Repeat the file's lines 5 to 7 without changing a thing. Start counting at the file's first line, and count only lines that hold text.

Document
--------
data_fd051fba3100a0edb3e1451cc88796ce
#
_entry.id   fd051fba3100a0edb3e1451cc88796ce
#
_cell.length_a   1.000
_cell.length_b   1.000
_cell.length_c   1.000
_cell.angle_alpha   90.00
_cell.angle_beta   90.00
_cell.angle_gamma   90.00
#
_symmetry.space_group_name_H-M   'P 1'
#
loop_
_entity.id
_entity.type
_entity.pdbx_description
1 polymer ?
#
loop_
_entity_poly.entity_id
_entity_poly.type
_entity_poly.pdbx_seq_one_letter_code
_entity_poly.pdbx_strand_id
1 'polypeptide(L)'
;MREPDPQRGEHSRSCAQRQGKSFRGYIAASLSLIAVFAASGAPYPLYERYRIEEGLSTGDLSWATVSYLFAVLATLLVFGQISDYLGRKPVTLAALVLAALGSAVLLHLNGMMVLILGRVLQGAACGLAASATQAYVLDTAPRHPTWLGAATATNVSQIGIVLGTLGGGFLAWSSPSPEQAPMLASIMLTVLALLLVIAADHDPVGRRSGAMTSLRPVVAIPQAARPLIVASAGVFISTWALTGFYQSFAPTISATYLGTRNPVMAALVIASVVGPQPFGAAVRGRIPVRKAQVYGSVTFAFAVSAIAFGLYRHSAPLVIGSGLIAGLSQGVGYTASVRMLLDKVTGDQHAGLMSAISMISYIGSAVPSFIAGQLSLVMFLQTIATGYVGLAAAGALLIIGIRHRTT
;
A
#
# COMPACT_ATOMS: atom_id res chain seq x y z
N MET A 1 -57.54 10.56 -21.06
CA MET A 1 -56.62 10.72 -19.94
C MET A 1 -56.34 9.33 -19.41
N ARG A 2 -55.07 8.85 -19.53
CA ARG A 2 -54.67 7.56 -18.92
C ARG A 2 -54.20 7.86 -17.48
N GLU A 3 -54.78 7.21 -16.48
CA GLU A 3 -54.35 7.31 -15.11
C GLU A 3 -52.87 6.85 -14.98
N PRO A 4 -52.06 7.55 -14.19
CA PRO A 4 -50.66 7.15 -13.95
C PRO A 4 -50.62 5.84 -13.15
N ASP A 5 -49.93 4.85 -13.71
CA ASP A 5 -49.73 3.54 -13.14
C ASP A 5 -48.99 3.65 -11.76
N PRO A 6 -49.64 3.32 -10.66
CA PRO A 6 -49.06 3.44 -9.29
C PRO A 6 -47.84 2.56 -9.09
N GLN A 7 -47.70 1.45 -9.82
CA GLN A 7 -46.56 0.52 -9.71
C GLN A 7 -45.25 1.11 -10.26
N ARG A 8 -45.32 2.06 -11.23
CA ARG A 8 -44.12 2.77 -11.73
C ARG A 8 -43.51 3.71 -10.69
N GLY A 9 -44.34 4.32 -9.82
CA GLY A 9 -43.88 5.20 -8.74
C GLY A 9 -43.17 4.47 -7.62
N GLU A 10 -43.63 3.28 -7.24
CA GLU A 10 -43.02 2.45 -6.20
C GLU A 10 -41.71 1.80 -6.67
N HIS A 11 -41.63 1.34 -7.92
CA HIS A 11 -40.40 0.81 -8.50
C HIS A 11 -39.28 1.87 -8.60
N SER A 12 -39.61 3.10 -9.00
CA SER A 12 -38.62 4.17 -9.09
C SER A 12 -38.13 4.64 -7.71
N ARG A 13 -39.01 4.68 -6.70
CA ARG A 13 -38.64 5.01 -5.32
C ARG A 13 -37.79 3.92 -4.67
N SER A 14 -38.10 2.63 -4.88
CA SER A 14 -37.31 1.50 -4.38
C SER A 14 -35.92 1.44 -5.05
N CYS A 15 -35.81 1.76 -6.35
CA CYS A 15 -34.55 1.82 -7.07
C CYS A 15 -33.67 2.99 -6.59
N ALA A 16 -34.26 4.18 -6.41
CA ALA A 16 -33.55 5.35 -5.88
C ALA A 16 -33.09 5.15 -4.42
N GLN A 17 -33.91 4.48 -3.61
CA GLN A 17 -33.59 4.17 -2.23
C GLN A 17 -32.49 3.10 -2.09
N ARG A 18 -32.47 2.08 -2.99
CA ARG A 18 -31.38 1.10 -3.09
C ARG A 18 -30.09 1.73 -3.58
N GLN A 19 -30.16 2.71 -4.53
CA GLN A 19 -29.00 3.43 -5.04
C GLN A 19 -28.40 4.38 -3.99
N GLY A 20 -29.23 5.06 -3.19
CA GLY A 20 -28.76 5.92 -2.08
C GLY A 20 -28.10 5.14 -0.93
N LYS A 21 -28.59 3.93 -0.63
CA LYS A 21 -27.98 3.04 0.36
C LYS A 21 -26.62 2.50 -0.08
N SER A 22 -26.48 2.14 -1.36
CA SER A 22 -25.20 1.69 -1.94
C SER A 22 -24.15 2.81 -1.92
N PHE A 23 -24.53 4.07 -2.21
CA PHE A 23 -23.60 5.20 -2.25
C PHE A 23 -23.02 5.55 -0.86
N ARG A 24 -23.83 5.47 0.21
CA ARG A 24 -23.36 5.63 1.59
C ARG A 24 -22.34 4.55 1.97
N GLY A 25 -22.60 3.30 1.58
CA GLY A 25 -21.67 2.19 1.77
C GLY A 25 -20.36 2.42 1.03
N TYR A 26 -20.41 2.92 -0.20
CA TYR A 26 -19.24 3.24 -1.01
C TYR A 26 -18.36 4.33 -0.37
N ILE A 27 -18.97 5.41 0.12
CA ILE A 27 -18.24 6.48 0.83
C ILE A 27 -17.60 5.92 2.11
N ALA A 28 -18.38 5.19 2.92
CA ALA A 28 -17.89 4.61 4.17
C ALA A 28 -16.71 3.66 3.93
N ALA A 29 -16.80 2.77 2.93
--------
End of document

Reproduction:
_cell.length_a   1.000
_cell.length_b   1.000
_cell.length_c   1.000